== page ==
Despite growing public concern over proposed service cuts, city union leaders rejected a Toronto city councillor's call for unpaid days off to help curtail the city's financial woes.

City councillor Denzil Minnan-Wong has suggested the city institute a program similar to "Rae days" that would give workers a week of unpaid leave a year.

Contract talks with city workers begin in early 2008, but union heads say they have no intention of bowing to a cash-strapped city.

"We've made massive concessions over the years that are still affecting our membership. We have no intention of making concessions in the next round of bargaining, "Bob Kinnear, of the Amalgamated Transit Union, told CTV News on Tuesday.

Miller has said the last time the city cut transit services; it took nearly a decade for the TTC to recover.

"Miller time," as Minnan-Wong calls it, was formulated on the controversial "Rae days" plan that was instituted in the 1990s while Bob Rae was premier of Ontario.

The plan forced public-sector employees to take unpaid days off, effectively saving the province an estimated $2 billion.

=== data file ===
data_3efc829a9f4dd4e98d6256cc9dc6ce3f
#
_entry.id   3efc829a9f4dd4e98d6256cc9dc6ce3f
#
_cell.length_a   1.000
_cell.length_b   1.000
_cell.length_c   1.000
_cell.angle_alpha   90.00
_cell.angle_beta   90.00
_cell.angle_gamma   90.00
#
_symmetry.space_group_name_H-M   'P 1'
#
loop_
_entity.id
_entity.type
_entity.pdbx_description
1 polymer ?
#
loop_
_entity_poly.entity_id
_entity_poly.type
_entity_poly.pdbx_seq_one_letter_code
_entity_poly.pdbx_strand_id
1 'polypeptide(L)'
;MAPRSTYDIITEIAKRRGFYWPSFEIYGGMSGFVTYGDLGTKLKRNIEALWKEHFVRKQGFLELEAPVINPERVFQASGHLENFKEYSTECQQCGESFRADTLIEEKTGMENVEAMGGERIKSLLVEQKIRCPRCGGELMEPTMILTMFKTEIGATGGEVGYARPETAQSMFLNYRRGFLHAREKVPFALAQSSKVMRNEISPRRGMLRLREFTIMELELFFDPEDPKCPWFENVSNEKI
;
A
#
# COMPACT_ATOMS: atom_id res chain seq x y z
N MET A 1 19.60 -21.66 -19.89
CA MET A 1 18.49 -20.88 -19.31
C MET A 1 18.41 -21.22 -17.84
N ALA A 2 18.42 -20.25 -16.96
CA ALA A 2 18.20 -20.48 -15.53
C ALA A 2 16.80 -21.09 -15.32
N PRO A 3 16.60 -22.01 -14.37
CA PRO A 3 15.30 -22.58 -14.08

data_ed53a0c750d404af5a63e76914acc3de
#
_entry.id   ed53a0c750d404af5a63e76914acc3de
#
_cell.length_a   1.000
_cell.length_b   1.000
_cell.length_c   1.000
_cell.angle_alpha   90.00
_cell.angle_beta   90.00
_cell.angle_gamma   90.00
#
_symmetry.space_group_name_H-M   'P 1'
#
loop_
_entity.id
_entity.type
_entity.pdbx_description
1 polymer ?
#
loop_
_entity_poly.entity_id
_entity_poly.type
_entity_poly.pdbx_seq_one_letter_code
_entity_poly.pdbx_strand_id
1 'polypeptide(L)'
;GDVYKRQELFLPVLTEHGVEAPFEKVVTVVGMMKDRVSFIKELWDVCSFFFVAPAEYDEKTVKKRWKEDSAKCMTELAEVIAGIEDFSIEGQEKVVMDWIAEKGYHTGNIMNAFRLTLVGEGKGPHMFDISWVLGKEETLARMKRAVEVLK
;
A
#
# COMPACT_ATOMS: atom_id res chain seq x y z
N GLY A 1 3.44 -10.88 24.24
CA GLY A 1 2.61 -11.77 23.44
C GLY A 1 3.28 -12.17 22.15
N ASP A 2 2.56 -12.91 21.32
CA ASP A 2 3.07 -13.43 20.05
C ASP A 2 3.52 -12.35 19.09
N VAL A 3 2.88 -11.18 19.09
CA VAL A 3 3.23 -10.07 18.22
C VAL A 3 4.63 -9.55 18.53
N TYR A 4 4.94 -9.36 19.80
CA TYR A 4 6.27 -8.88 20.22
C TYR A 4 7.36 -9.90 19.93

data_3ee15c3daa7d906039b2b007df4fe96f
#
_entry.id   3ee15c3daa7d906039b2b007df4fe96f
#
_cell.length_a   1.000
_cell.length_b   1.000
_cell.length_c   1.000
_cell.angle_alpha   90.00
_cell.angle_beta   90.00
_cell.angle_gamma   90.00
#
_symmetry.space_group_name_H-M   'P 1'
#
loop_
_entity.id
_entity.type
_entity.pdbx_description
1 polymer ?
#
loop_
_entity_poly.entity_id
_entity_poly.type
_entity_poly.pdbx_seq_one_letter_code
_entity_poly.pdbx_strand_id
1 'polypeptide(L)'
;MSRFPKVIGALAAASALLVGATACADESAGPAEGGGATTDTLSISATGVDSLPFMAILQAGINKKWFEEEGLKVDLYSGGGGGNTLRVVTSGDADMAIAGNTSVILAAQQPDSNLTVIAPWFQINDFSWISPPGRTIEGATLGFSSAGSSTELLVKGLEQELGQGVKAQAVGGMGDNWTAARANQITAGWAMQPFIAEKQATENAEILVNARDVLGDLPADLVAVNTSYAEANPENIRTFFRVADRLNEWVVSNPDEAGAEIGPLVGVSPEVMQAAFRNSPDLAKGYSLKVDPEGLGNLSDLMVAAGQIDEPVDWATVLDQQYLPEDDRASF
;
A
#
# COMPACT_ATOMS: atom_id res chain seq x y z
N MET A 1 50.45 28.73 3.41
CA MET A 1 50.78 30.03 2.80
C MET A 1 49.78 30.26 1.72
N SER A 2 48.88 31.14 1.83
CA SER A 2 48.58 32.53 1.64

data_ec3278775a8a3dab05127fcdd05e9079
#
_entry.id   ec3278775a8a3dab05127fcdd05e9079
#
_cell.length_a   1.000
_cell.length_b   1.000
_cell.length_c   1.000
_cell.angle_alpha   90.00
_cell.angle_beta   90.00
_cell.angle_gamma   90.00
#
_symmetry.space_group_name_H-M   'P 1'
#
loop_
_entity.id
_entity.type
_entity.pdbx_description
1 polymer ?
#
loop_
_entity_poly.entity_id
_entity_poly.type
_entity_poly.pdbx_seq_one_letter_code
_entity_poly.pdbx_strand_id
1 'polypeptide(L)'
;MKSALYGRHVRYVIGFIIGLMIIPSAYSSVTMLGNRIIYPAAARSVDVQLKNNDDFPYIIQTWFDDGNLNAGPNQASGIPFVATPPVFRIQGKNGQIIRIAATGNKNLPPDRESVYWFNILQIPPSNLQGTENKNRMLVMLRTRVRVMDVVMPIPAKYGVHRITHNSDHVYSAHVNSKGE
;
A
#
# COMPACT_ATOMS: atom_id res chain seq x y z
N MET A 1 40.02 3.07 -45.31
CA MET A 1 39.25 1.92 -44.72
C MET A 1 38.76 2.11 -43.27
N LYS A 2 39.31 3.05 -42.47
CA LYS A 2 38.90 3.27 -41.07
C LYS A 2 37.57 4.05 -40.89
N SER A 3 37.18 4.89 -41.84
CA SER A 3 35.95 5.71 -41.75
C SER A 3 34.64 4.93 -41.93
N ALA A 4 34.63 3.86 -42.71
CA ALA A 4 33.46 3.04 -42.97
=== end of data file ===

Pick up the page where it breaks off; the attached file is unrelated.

"The idea is Miller time, where city staff gets days off, the city makes some savings, and minimal impact on Toronto residents and families," Minnan-Wong told CTV News on Tuesday.

Toronto's budget chief, Shelley Carroll, says "Miller time" just wouldn't work on the municipal level.

"At the city level it actually saves zero. You could send some garbage men home for eight days but someone else has to pick up the garbage," Carroll told CTV News.

"We don't save anything from sending people home. They've got to be replaced."

The city faces a potential $575 million budget shortfall next year.

Last week, Mayor David Miller ordered spending within public service departments to be tightened and warned of large cuts to city services after two proposed taxes were deferred until after the October provincial election.

The proposed land transfer tax and vehicle registration fee would have raised $350 million for cash-strapped Toronto.

City officials warned Thursday the Sheppard line, which costs the city about $10 million a year to operate, may be shut down, along with 20 underused bus routes in the city, including the 26 Dupont, 67 Pharmacy and 120 Calvington.

The TTC alone has to chop $30 million from its budget for this year and another $100 million next year.

Miller maintains the downloading of services from the province has crippled Toronto.

With a report from CTV's Desmond Brown